When Robert came into the bar with Naomi, they had between them a baby, maybe two years old. The baby wore what looked like one of Robert’s undershirts, which billowed around him, the bottom of it sweeping his chubby ankles. Mel had heard about his brother Robert’s grandkid. People in town had taken to calling it “that baby of Cherry’s” or just “that baby.” This was the first time he’d seen the child.
Robert and Naomi drove into Ely from McGill every couple of weeks, not so much to see Mel as to sit at his bar and drink for free while they elaborated on their plans to move down to Vegas. Mel had heard versions of this plan every time he’d seen them for the past four years, and he’d stopped encouraging them to go. McGill had been rated Most Economically Depressed Town in Nevada by the Nevada Chamber of Commerce just the year before, and Mel figured if that wasn’t going to jump-start their move to Vegas, nothing would.
Robert and Naomi swung the baby between them as they walked, and the child squealed, his mouth wide and wet between cheeks like two fat peaches. The couple looked pale and brittle next to the baby, dried husks of corn. They swung him high, his feet swaying above their heads. The baby laughed with delight, and the cooing seemed to encourage them to swing faster and higher. Mel cringed as he imagined the sharp pop of a little shoulder socket sprung loose. He tensed up as if, in a moment, he might be expected to catch the baby, flung accidentally from the careless hands of his grandparents.
Robert sat the baby on the counter in front of Mel, who was tending bar. The diaper crinkled and squeaked over the Formica as the tiny boy dug his dirty heels in and tried to scoot himself over to the mess of straws, napkins, and ashtrays piled up at the edge of the bar. Mel remembered the way his daughter, Kate, used to scoot herself around the kitchen the same way. He felt his body tense up, as if at any moment the child might scoot himself off the counter and into Mel’s arms. Kate was now an adult and had long ago left town, and what Mel remembered most about her babyhood was the low-level anxiety that surrounded him when she first attempted the most basic of things: sitting up, crawling, and those wobbly first steps.
The baby’s cheeks were red from sunburn or rash, and in places his blond hair tangled into little clumps, like he’d been in burrs. When the child looked up at Mel, his eyes were glassy and blue. Something that looked like dried mustard caked the bottom of his chin. Underneath the grime was the kind of face baby food companies wanted plastered across jars of pureed carrots and peas. The child let out a bored-sounding sigh and grabbed at his toes, still staring at Mel.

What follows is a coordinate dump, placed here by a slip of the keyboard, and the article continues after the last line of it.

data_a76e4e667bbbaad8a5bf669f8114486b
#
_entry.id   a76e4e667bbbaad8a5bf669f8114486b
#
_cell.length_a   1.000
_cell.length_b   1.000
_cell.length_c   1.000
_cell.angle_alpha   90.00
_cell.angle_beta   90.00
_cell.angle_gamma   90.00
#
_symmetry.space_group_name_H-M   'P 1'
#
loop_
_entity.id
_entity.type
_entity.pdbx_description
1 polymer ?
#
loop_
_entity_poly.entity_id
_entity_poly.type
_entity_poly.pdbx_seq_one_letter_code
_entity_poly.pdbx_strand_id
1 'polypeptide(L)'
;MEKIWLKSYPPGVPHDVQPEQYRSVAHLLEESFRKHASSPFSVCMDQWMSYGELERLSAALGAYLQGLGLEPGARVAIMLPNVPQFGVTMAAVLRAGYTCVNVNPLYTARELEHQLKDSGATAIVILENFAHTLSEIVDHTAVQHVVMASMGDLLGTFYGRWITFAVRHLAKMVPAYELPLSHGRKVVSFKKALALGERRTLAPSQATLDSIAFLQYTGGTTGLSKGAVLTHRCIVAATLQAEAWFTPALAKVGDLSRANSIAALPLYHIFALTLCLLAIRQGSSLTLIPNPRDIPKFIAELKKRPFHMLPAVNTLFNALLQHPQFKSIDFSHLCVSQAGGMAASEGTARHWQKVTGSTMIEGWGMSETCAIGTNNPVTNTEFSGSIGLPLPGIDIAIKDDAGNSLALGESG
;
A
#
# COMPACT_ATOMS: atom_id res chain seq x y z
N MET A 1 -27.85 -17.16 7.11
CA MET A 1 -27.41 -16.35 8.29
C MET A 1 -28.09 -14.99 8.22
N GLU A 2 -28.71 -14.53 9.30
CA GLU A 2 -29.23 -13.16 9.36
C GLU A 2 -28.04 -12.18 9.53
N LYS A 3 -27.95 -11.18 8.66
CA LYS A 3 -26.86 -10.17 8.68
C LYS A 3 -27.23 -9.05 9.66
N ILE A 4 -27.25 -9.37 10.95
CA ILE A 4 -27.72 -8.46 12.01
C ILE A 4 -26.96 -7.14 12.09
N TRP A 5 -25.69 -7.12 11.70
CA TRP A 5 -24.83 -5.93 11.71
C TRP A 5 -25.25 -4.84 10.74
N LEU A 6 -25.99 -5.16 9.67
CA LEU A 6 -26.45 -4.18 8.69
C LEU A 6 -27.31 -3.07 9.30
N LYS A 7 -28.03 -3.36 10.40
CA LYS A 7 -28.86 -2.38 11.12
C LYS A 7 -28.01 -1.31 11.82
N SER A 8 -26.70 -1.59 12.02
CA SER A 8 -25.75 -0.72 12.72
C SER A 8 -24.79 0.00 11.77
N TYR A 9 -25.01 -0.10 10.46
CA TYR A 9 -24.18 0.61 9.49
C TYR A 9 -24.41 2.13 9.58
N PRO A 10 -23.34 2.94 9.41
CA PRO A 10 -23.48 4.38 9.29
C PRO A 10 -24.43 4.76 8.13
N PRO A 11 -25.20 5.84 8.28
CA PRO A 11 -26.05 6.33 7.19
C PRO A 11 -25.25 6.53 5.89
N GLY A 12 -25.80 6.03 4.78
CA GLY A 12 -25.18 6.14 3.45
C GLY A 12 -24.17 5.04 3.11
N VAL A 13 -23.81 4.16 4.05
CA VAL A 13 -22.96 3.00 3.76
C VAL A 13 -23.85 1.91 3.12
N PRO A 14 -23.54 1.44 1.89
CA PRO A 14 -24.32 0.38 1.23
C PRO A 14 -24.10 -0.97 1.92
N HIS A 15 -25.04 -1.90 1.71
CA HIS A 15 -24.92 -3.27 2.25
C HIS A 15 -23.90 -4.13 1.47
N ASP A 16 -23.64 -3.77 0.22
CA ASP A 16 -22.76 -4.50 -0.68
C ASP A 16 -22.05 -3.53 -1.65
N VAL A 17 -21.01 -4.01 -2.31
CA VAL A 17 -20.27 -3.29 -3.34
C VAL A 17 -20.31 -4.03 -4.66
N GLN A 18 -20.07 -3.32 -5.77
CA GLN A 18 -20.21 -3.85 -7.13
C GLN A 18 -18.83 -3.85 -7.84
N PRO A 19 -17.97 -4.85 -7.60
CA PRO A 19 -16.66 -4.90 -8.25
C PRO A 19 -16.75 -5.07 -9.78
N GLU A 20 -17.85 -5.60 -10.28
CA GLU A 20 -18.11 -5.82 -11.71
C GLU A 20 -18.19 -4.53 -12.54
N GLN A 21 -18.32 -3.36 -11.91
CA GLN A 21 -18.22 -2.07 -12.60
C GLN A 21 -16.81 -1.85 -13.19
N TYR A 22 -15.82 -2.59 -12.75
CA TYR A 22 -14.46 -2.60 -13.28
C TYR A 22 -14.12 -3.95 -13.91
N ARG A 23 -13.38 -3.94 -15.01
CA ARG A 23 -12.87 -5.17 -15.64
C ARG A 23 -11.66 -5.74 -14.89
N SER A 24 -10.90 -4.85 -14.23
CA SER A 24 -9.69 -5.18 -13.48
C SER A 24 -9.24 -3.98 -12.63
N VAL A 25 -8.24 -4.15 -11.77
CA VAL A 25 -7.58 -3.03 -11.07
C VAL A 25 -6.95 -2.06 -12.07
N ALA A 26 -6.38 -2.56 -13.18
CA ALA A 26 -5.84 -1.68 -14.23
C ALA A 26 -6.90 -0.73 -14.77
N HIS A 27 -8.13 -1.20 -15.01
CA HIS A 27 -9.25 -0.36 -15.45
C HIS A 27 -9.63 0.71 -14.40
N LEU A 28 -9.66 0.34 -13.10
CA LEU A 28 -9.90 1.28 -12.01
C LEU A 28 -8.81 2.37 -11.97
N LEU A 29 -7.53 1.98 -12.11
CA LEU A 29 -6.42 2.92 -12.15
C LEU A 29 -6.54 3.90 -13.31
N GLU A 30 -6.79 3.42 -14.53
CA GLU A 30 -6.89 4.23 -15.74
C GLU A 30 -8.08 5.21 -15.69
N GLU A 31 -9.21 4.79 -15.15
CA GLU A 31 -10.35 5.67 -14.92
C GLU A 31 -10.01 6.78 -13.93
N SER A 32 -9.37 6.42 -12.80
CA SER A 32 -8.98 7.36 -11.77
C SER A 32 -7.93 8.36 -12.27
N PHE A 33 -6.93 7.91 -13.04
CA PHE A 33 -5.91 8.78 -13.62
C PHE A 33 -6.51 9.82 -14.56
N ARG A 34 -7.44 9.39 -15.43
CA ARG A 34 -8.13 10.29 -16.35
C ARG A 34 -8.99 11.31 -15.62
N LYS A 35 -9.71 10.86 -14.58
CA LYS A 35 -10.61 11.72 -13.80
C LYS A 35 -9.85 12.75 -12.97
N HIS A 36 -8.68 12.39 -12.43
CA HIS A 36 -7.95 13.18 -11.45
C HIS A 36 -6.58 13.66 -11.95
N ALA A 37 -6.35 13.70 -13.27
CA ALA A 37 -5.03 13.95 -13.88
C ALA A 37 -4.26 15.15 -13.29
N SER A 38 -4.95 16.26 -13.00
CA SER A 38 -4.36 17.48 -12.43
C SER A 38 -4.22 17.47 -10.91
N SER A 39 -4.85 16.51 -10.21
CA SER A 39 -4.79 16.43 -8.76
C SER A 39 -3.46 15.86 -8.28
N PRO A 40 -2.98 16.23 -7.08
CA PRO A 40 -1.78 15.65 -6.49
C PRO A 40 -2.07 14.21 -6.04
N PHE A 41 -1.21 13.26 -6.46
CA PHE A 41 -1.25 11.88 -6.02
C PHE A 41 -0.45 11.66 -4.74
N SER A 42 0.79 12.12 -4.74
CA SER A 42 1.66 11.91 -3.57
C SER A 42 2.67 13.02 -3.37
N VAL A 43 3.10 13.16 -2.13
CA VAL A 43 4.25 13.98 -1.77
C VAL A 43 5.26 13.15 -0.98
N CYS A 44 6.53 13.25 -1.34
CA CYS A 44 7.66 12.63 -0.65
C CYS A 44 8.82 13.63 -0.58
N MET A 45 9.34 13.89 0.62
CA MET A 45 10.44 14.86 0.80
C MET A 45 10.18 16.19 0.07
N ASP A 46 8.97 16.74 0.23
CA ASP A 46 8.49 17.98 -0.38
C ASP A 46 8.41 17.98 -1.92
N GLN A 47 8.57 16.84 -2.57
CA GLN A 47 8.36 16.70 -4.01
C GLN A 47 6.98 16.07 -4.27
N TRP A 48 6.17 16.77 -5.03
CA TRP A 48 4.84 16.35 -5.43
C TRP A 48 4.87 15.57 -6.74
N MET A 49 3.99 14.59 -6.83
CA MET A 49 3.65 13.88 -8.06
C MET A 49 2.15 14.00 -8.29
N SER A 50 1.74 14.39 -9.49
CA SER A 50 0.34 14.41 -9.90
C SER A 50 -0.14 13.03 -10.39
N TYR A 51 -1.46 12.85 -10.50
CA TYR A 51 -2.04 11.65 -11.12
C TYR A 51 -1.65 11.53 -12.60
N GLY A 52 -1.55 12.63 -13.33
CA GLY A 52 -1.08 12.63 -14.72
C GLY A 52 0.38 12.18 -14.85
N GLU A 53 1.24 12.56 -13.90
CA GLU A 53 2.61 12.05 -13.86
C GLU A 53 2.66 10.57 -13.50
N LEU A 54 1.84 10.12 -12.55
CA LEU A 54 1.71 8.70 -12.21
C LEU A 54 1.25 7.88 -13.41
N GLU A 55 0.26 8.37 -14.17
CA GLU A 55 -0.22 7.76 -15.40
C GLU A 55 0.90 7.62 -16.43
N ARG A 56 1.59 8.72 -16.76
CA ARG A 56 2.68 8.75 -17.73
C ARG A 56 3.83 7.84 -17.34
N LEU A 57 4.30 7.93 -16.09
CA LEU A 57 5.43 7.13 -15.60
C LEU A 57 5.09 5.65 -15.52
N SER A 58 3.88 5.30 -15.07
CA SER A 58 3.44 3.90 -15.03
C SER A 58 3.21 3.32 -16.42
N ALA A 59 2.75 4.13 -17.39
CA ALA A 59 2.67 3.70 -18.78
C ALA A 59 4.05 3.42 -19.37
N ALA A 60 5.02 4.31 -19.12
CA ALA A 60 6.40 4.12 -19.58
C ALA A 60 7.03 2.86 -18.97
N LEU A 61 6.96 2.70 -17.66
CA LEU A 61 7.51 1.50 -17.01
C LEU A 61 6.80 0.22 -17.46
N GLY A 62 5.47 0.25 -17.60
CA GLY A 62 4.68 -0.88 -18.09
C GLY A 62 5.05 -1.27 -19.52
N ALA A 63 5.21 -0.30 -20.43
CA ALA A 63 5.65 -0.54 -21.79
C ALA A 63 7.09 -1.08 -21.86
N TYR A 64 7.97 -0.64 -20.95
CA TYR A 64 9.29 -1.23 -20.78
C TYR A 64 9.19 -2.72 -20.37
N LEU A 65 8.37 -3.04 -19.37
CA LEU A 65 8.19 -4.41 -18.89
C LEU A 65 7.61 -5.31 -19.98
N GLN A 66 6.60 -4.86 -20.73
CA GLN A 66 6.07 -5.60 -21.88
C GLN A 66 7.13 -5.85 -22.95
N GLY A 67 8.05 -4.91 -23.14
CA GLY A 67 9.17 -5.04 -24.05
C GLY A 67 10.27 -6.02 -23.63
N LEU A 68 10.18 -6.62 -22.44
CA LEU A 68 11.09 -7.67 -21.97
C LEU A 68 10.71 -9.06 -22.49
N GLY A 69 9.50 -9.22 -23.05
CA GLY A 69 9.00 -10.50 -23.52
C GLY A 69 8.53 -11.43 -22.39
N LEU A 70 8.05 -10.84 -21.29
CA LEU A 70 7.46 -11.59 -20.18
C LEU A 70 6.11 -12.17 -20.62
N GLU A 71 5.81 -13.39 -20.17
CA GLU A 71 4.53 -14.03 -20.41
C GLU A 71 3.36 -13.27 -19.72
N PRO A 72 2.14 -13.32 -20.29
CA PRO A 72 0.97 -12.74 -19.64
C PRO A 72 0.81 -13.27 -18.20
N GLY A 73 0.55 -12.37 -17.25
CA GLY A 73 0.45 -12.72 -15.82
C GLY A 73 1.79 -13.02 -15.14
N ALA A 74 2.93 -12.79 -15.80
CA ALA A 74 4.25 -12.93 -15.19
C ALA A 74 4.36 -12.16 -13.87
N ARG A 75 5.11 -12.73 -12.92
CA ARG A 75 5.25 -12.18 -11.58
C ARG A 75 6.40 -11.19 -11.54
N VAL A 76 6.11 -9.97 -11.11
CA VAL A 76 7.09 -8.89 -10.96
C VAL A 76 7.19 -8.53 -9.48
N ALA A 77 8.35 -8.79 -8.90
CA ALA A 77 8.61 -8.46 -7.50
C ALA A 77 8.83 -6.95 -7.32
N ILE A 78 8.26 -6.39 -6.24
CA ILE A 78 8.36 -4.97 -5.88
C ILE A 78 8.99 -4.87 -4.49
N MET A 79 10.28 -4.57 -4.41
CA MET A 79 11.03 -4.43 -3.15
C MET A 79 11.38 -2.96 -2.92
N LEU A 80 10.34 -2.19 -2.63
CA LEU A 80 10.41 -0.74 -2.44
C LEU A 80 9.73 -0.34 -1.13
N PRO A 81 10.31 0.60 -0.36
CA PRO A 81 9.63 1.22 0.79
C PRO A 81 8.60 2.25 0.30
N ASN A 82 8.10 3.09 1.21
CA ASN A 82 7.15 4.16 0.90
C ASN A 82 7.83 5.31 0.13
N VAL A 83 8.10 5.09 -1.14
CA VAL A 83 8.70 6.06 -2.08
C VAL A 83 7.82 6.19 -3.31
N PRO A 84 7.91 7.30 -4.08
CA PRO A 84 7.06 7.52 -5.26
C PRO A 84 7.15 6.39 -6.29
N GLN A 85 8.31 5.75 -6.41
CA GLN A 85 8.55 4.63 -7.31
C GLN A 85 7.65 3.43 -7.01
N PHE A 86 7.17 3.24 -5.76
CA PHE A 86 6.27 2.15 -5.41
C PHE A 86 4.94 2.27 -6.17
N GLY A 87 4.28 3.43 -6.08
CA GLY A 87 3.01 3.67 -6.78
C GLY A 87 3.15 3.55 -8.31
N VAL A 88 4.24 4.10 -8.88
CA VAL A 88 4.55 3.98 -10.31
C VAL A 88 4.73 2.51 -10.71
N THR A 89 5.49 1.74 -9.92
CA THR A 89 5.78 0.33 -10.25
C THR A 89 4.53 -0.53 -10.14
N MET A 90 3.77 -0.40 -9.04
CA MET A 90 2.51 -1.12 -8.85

“Mel, meet Tin.” Robert grabbed one of the baby’s fat little hands and thrust it toward Mel, who lightly grasped the boy’s soft, warm hand with the tips of his fingers. “Hey, guy.” Mel bent down and leaned on the counter to look the baby in the eyes. The baby smiled, his tiny teeth pearling up through pink gums.
“Tin?” Mel asked Robert and Naomi, who sat leaning against the counter. Their hands formed empty circles waiting to be filled with whatever Mel would give them.
“Cherry said she liked the sound of it,” Robert said.
“Cherry is crazy,” Naomi piped in and sipped from the bottle of beer Mel had set down in front of her. The only thing Mel had ever heard Naomi say about Cherry was that she was crazy. Or ungrateful. Mel wondered what Cherry had to be grateful to Naomi for. The baby smacked his palms down on the counter as if demanding a drink, and Naomi pushed a straw at him.
Mel’s wife and daughter had been after him to quit drinking for as long as he could remember, but he hadn’t: not when Kate moved to California after high school and not when Gayle followed her there three months later. That was two years ago. Mel had let them go, almost easily.